Friday, February 25, 2011
Book Review - The Year of Living Bibilically
My darling wife picked up the book The Year of Living Biblically because she thought I would like it. Does she know me, or what?
The concept is that the author is going to live a year of his life attempting to follow the Bible as literally as possible. He decides to spend eight months following the Old Testament and four months following the new, coinciding roughly to their respective lengths. The contents were quite entertaining though sometimes irksome.
Although he was always interested in "religion" his plan is to take this extreme approach to show how silly the Bible can be. He's a self-proclaimed liberal New Yorker (where even their conservatives are liberal by midwestern standards) who has a Jewish heritage and writes for Esquire, a men's magazine (or rather a magazine for adult males who haven't embraced what it is to be a man). So he does stuff like wear all white clothing, won't touch his wife after she menstruates, strictly observes the Sabbath and won't eat fruit if he isn't assured that it's taken from a tree more than four years old. The man was OCD to begin with so all these rules give him more room to flex this muscle.
He also tries not to lie, attempts prayer (which he likes but only really embraces a kind of "continual thankfulness"), and generally tries to be good. He also builds a tent in his apartment and sacrifices (almost) a chicken.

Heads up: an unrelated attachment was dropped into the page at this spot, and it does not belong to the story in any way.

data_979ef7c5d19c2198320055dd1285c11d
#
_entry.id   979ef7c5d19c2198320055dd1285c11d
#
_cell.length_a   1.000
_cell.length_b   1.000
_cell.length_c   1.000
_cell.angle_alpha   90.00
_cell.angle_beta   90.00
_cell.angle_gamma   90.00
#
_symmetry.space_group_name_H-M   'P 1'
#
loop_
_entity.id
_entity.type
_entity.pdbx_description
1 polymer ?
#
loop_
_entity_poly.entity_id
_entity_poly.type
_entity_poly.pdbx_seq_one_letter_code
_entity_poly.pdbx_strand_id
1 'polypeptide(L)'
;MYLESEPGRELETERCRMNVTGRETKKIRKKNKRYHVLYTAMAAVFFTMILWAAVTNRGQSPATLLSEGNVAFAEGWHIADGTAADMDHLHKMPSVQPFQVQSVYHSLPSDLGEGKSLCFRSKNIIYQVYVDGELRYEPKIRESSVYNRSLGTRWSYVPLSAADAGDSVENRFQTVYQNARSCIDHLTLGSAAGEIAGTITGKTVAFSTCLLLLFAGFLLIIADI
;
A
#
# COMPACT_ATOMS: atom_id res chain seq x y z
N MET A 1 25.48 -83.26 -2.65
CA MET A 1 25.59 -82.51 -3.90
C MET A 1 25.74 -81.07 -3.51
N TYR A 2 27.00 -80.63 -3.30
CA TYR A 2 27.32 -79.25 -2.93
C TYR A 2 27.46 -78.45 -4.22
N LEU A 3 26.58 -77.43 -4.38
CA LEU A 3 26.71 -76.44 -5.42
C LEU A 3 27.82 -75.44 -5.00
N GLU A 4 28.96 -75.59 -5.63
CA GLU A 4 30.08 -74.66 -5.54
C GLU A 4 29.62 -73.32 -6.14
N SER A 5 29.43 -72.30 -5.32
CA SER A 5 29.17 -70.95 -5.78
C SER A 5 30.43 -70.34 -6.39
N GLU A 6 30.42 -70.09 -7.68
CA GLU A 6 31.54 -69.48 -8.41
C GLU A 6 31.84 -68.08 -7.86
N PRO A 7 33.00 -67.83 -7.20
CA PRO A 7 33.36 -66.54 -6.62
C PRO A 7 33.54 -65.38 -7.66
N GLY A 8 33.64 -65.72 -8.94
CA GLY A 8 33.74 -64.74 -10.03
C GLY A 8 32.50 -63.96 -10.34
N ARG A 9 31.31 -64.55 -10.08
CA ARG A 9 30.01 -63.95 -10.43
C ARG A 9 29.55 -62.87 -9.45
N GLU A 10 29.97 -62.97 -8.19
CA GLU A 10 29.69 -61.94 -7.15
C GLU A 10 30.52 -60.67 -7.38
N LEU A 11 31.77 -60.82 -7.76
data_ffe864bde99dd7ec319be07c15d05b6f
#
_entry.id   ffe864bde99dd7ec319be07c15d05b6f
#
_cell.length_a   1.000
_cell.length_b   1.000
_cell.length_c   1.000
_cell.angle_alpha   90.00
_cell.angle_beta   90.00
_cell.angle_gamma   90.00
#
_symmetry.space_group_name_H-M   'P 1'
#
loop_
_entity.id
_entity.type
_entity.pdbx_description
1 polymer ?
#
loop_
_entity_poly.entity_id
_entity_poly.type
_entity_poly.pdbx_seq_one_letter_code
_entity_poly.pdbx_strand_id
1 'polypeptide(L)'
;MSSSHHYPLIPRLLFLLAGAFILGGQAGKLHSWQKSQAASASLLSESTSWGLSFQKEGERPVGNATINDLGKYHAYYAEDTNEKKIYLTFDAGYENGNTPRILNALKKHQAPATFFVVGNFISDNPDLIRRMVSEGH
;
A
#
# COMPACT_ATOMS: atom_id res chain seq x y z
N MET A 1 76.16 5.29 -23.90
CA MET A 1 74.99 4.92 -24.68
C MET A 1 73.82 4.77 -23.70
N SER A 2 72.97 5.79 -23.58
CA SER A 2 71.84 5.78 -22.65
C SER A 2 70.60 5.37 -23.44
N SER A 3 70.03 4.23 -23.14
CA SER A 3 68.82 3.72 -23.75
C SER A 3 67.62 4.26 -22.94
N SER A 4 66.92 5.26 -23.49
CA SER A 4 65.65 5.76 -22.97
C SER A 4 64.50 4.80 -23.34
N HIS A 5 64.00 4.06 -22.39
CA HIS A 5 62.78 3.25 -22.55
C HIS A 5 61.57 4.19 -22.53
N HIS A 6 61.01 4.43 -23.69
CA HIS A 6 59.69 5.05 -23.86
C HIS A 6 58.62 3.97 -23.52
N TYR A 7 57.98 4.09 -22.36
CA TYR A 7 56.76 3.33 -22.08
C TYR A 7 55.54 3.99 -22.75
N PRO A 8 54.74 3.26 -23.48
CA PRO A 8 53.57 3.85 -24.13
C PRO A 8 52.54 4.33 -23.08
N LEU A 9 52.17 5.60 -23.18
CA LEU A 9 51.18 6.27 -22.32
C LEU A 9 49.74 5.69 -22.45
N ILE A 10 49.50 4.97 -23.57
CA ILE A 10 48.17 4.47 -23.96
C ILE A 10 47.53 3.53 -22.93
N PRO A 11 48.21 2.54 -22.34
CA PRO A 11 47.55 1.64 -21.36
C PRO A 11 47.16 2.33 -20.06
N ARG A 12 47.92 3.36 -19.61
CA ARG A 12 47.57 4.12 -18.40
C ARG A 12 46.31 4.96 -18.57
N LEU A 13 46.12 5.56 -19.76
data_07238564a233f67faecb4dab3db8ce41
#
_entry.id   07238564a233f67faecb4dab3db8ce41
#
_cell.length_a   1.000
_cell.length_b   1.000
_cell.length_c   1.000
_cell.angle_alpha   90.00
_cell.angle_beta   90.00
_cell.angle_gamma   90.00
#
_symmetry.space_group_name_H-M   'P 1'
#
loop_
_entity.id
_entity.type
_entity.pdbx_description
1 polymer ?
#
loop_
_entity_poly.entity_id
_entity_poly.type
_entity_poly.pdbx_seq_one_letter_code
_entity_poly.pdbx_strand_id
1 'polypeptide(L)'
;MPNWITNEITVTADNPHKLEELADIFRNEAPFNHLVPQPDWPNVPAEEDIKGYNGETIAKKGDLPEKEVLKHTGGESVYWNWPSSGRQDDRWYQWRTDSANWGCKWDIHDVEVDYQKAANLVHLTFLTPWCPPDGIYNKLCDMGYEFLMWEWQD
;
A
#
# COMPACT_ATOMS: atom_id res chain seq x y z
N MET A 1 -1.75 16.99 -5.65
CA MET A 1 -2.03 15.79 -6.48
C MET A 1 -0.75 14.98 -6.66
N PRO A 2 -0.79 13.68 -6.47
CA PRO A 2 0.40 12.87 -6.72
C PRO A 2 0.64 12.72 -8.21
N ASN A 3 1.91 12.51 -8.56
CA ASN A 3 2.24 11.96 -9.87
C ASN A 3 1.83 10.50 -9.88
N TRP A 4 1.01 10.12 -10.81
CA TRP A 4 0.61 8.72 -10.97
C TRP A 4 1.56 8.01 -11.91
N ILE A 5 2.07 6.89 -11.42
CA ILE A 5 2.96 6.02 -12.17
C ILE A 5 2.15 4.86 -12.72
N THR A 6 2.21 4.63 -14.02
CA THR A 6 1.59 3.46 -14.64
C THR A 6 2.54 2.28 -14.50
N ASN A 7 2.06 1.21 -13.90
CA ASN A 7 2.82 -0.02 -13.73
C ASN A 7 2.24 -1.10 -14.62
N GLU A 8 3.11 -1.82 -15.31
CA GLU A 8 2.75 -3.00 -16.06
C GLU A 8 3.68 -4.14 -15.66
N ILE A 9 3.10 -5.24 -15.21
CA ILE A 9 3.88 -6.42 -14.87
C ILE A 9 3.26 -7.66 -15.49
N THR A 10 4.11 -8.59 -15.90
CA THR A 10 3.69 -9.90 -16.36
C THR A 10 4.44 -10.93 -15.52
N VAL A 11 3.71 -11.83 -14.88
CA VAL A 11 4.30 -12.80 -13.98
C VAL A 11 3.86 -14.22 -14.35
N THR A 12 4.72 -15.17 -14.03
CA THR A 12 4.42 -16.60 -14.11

A.J. Jacobs spends 400 pages on the first eight months as he reconnects with his Jewish heritage. He visits many different expressions of this faith and attends a variety of ethnic festivals and celebrations. He is genuinely interested and it shows. Halfway through he wonders if he will come out of this year with a genuine faith, as did this reader, but so far he is clinging to his agnosticism.
He then spends a paltry 150 pages on his New Testament months and of these many pages are spent looking back to the Old Testament. His heart just isn't in it. Instead of the entertaining exploits of his Old Testament excusrions he interviews fringe groups like snake handlers, a group of openly gay yet otherwise conservative Christians, Red Letter Christians and attends Jerry Falwell's mega-church. Apparently even though he could travel to Tennessee to view snake handling and Isreal to visit his a cult-leader-like religious ex-relative he couldn't find time to visit a normal Christian church. Soon into his New Testament writings I lost hope that he would have faith and in the end he consigns himself to being a hopeful agnostic, more thankful for the blessings in his life than he was before but still without belief in God.
All in all, an entertaining read that was a bit rushed and incomplete. I give it four out of five fig leaves.